Now faith is the substance of things hoped for, the evidence of things unseen,
Here in the mountains of Kern County, California, we have been struggling with serious illness since the first of June. Finally, we have found the right doctors, got the right diagnosis and medication that works. What still doesn’t work is the bureaucracy that is paying for the treatment.
To skip even one dose of the several medications is to court disaster and yet again and again we turn up at the small pharmacy -the only one less than an hour away- to discover that we are over the monthly limit of 5 prescriptions, that we have used too many pills of that kind this month (doctor had changed dosage), that we can’t get one or another for five days, until we get a TAR, until we get a PA, unless we phone in the day before, never mind that we have been calling for 4 days prior. On the latest occasion it was the last reason.
Okay, confession time, I lost it. I leaned over the counter and explained as quietly as I was able, the possible dire consequences, the least of these was hospitalization. I was assured that the pharmacy had our best interests at heart, blah, blah,blah. That they just didn’t carry that medication and it would be ordered in only if we phoned the day before. Too much smiling from the other side of the counter. Too much eye shadow come to that.
“Consider it ordered,” I said.
The patient had fled to the car. I was so upset, I couldn’t actually see.
“Here are the other prescriptions,” said the Cheryl the clerk. “That will be $137.”
Blindly, I undid the bag and began to read the labels. The whole point was that the patient couldn’t pay for meds. As one of the meds’ monitors, I know every med name and dosage. None of these were familiar.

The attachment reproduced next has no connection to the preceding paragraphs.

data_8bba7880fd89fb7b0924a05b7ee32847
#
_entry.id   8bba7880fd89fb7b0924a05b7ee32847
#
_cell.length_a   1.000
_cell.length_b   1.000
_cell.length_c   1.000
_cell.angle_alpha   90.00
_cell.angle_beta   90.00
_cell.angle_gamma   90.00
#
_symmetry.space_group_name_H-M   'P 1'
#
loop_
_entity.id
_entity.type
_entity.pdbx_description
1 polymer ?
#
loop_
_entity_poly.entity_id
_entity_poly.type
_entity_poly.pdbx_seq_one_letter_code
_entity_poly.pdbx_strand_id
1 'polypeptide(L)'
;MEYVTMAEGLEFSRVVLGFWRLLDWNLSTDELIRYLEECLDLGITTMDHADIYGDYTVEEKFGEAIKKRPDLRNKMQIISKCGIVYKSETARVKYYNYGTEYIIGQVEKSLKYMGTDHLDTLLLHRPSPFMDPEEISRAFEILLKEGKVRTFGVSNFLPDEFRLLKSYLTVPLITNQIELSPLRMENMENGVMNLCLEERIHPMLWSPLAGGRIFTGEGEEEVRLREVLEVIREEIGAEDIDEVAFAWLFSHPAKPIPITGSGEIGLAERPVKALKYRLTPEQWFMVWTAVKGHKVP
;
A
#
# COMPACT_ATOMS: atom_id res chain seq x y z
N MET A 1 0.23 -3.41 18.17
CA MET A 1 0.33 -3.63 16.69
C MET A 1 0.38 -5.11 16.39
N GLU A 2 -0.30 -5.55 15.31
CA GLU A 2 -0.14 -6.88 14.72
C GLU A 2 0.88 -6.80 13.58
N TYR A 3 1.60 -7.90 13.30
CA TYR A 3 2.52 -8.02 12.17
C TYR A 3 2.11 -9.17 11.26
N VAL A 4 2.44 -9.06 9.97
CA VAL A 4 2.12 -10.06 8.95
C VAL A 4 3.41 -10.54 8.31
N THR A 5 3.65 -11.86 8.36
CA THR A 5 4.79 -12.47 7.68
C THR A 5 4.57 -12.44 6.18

“These are not ours,” I said, pointing to the patient’s name. In fact they were for the patient’s mother-in-law, but I was too annoyed to bother saying that.
Cheryl’s eyes bugged out. As I left, I could hear her saying, “I can’t believe I….”
Next day, after 4 p.m., I drove back down the winding mountain road, to pick up the prescriptions. Yes, one was made up, although the other less urgent one wasn’t. As I waited for it to be done, I stood at the check-out counter.
Cheryl leaned over and said,” I just want to say…. I couldn’t sleep last night. I didn’t know what to do. I felt so bad. Finally, I decided to pray..”
She went on almost in a whisper, quoting a Bible verse with apologies because she really didn’t have it quite right, but it had to do with God’s help when you hit the bottom.
I touched her hand to reassure her. “Of all the problems we have had here, that was the least,” I said. “But thank you for praying. I’m not much good at it, but others are also praying.”
“God hears all prayers,” she replied.
Cheryl is one of those fervent Christians that scare us a little with their right wing views. Our idea of God is much more indwelling, not an all-powerful father or a son that will save you if only you surrender and believe. Perhaps, all things are possible, but they start within our hearts, we think and when you are grappling with life and death, God’s idea of an ideal outcome may not coincide with yours.
That night as I began to fall asleep, I felt the earnest love Cheryl radiated comfort me and smooth a path for loving support from beyond.
The nature of God and our different interpretations of it seemed irrelevant then. Trying to have faith in God, too daunting. Faith in love that is another matter, our family’s loving and unconditional support of the patient, my own 5 month sojourn far from home, our 24/7 commitment, the wonderful doctors we have finally found, even those drugs with their unpleasant side effects. These are born of love.
And the best prayers may be tears.